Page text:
WASHINGTON, D.C. – Senator Steve Daines and eight other senators are throwing their support behind an ambitious plan to rebuild roads, bridges and other aging systems in Glacier and other National Parks.

It’s a plan that aims to tackle the $11 billion maintenance backlogs in the parks.

Secretary Ryan Zinke said “They’re being loved to death. We have an $11.6 billion backlog. About half of that is our roads. So as you enter parks, Americans deserve to have a parks system that is well funded, well operated and a visitor experience of our parks should remain sacred.”

Story continues below

It doesn’t take long to see the growing problems with the infrastructure on a visit to Glacier National Park. It’s not just that the park is having a hard time keeping up with the crowds from the record breaking crowds in recent years. The parks are simply wearing out.

On many of the park’s popular roads, tourists are busier dodging potholes than taking pictures. And there are many places where slides and washouts that are several years old are still waiting for repairs. That’s in addition to campgrounds, water systems and buildings that need work.

Under the plan developed by Interior Secretary Ryan Zinke and supported by Daines and the other senators, Interior would use revenues from energy productions on federal lands to pay for the work.

At the same time, the bill would protect payments to states, the Land and Water Conservation Fund and other “existing uses”, which would still be prioritized over the National Park Restoration Fund.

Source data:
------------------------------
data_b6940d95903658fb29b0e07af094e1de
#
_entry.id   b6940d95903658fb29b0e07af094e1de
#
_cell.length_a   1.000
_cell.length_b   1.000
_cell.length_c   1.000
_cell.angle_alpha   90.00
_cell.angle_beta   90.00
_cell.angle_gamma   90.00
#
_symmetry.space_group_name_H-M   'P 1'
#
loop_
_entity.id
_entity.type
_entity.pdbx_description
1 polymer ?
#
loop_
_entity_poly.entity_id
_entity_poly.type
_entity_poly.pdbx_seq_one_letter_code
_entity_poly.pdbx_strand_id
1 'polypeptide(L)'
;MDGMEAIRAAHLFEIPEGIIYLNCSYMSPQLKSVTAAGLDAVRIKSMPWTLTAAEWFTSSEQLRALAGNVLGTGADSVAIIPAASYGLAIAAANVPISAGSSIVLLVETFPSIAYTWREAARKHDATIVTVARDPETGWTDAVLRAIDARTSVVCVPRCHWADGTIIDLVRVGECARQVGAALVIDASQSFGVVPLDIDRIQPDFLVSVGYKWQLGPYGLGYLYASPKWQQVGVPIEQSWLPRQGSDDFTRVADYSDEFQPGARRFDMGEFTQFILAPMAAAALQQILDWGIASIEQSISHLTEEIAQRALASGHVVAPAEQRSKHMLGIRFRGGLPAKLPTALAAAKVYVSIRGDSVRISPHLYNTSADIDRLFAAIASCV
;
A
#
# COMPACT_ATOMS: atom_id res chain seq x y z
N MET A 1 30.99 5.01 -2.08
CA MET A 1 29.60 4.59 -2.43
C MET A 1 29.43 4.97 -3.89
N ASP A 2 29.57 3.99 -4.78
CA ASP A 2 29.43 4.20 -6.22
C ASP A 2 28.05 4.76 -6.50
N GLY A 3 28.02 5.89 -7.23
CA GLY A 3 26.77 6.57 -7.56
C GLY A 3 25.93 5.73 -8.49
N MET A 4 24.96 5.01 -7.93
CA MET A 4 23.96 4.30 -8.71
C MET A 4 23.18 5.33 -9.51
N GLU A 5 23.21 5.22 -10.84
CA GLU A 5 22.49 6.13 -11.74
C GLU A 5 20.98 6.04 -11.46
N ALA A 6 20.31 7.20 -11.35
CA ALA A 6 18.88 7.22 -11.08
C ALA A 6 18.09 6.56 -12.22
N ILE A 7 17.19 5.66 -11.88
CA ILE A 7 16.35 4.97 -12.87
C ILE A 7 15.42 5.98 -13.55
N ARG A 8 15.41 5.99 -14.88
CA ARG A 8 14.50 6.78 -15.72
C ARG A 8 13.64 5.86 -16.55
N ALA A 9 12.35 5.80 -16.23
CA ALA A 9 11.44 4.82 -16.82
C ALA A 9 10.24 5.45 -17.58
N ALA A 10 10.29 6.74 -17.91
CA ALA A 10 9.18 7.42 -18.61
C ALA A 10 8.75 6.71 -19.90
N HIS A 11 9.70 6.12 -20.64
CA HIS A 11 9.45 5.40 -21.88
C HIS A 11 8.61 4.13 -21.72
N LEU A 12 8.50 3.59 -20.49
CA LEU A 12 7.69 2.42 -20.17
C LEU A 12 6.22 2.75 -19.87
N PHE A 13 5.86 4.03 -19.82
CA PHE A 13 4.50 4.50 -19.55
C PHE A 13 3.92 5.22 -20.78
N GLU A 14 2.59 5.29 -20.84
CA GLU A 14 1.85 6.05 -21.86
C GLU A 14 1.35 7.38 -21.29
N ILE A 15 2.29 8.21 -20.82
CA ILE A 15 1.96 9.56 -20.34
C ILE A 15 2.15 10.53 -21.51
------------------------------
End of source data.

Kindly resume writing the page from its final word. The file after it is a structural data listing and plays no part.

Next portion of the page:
Interior has said the backlog of Park Service maintenance is nearly four times what the agency receives in its annual appropriation.

New figures for fiscal year 2017 show a changing picture at Yellowstone and Glacier National Parks.

Yellowstone’s maintenance backlog actually decreased in the past year by more than 20 percent, but it still sits at more than $515 million.

However, Glacier National Park’s maintenance backlog increased by more than 6 percent, to more than $153 million.

The National Park Service is also considering a plan to increase entrance fees at the busiest National Parks, to help generate as much as $70 million for the maintenance backlog.

Entrance fees at Glacier and Yellowstone would double under the plan.

The public comment on the proposal ended in December. No decision has been announced.

You can view the full maintenance details here.

Related: State attorneys general bash plan to hike national park fees
National Park Service slashes “free days” at Glacier, other parks